How the Hook-Up Culture Hurts Girls
I’m at the Orange Conference in Atlanta for the rest of the week, getting ready to share about Sticky Faith in 2 seminars and a general session. It’s an honor to be rubbing shoulders with 5,000 other leaders who are so committed to reaching young people.
Maybe that’s why this Christianity Today review of a new book (a book I haven’t read yet) called Girls Uncovered: New Research on What America’s Sexual Culture Does to Young Women hit me so hard. Or maybe it’s because I’m a mom of daughters. Or maybe it’s just because I’m a human who cares about others.
While sex outside of God’s intentions are harmful to all involved, the book seems to argue that the consequences are even more dire for females.
The primary message of Girls Uncovered is that sex is sexist: “When it comes to the negative consequences of sexual activity, girls easily get the worst of it.” Of course, they are the ones who have to struggle with any resultant pregnancy. But they are also more likely to get a sexually transmitted infection, and the consequences of such infections are typically more severe and longer-lasting in both girls and women. Female physiology doesn’t thrive under a diverse sexual resume. Nor does female psychology. Girls also suffer more seriously from depression and self-loathing at the break-up of a sexually active relationship as well as casual hook-ups.
I’m not familiar enough with the research to know if this is accurate, and I certainly have talked with both boys and girls who have been crushed by premarital sexual activity, but it’s interesting to think about the unique cost for girls (note that I said “unique” and not “greater”).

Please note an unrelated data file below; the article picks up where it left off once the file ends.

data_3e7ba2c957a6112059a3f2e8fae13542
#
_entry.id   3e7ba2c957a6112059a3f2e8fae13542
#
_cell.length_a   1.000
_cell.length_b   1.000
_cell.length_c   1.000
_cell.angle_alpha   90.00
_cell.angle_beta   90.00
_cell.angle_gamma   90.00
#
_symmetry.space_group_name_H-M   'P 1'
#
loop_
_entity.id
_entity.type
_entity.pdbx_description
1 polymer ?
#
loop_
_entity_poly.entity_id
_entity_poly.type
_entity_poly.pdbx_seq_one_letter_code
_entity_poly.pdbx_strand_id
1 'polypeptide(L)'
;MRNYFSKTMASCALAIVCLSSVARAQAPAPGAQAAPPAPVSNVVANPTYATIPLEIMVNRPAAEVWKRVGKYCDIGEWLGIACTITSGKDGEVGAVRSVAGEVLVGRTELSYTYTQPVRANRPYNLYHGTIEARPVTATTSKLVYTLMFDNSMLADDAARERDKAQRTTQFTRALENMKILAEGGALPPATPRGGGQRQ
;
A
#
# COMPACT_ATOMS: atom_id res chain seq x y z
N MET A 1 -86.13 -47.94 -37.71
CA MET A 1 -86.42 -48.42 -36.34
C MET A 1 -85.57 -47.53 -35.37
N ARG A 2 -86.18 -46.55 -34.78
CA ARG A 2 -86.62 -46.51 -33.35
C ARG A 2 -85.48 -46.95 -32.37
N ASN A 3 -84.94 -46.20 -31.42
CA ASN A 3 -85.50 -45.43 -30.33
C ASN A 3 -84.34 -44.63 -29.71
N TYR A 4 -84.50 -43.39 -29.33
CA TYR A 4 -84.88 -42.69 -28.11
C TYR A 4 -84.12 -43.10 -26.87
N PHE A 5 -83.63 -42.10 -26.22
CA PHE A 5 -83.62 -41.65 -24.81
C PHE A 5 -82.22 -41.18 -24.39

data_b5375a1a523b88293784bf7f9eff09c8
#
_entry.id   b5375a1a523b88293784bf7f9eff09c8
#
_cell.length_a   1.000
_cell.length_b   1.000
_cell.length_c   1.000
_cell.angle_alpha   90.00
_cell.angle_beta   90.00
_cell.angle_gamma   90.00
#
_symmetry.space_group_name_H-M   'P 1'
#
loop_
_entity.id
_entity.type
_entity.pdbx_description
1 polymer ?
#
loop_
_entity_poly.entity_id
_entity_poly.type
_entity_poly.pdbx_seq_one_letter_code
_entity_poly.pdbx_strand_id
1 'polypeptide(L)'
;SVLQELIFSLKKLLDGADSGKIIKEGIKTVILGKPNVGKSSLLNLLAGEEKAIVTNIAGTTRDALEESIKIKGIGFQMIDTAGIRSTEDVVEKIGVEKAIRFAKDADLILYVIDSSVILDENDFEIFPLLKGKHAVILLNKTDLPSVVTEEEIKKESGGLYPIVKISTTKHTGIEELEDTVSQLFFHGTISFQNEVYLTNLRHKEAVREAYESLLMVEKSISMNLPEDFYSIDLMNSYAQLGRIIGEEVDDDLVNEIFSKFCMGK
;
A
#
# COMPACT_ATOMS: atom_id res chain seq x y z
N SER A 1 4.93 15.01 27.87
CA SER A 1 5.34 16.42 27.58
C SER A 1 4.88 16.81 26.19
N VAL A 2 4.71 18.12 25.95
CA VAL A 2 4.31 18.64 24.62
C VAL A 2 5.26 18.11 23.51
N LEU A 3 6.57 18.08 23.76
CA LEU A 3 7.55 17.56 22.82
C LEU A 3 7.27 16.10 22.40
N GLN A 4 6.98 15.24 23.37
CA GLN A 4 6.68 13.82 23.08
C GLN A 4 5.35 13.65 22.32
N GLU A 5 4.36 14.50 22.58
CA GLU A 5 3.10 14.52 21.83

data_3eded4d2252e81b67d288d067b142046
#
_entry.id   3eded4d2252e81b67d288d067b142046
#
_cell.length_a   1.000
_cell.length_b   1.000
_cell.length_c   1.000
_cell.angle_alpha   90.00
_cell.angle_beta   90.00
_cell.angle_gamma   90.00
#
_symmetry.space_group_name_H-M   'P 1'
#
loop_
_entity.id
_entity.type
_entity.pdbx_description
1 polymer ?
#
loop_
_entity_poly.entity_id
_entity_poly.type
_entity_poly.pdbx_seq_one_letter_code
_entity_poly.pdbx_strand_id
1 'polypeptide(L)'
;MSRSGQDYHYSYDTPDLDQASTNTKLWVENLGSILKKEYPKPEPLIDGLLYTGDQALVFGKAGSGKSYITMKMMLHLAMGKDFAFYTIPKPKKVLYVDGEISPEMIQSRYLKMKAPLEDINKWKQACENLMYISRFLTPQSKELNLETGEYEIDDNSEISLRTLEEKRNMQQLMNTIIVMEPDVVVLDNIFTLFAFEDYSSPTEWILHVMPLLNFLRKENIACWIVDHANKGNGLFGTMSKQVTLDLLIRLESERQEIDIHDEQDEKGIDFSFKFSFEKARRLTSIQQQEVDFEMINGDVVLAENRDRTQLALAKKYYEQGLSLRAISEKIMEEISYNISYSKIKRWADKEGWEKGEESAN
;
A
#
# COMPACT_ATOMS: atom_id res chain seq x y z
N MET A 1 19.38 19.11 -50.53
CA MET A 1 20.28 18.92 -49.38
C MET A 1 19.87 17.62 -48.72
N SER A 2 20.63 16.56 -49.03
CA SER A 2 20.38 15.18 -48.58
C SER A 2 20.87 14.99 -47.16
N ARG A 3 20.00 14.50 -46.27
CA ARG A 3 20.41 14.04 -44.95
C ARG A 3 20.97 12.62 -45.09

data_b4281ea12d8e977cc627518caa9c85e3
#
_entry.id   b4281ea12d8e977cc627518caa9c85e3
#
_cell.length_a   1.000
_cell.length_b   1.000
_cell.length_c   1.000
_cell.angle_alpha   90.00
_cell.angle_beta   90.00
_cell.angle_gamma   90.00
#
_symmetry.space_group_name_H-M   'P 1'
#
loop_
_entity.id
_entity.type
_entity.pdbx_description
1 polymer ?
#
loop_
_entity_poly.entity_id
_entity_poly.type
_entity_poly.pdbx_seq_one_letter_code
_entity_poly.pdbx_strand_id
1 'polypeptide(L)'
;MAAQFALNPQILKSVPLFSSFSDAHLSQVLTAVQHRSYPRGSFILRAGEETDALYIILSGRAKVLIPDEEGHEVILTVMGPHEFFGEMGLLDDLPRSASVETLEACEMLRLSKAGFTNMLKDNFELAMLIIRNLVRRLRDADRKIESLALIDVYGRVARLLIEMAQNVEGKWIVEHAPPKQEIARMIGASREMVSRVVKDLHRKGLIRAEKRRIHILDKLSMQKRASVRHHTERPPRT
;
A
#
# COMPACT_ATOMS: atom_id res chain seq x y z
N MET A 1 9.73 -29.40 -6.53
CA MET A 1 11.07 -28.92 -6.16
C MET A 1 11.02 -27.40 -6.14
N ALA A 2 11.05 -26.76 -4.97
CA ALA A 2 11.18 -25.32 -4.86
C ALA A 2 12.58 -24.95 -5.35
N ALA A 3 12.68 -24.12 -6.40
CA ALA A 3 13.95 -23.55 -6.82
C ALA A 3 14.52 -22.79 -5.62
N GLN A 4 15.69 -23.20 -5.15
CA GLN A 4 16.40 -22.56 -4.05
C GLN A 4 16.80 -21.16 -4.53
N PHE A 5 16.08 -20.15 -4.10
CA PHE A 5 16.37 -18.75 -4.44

Leaders and parents, the book hints at an important insight for us as folks who think we’re equipping our kids to navigate the sexual landscape ahead of them.
While Girls Uncovered is written for all adults who have important relationships with teen and early twenty-something girls, McIlhaney and Bush wisely aim their call mostly at parents. This is for one simple reason: “Scientific surveys clearly reveal that more girls say their parents influence their behavior than girls say peers, media or other source are influencing their lives.” They cite data showing how parents can get this wrong in two ways. First, while 43 percent of parents believe others have more influence on their children on matters of sex, only 18 percent of teens believe this. Study after study shows that parents are a child’s most important and best influence. Even if you think they don’t, your children desperately want your advice and direction. Second, while 73 percent of mothers tell researchers they’ve talked with their teen about sex, only 46 percent of teens strongly agreed that they had. While it might be true that most parents have talked to their kids about sex, it doesn’t really count if the kids don’t recall it.
So we may think we’re talking about sex, but if our kids can’t remember the conversations have happened, then they don’t count.
How can you make your discussions about sex more memorable? A few ideas come to mind to help parents (as well as youth leaders who work with parents):
1. Don’t have just one discussion. This is probably the most important thing I’m going to recommend. Use everyday happenings, news events (the John Edwards trial right now provides plenty of fodder), songs, TV shows, movies, or whatever you can find as a conversation springboard.
2. Explain that no matter what, you will still love and like your students. We’ve seen in our Sticky Faith research that when students fail, then run from God, the church and their families just when they need them the most. As I sent my son out to camp last week (his first camp without my husband, me, or an adult we know well as his counselor), I told him, “Your dad and I know you’ll make right choices, but even if you don’t, we still like you and love you. And God does too.” We want to communicate high expectations to our son but nonetheless let him know that we all fail, and we will stand with him when he fails.
3. Connect your teenager to other adults. For those times when your child doesn’t want to talk to you about who they’re dating or their physical intimacy, try to agree together on another adult who they can talk to. That way even if you’re not directly involved in the communication, your child is getting good advice and perspective.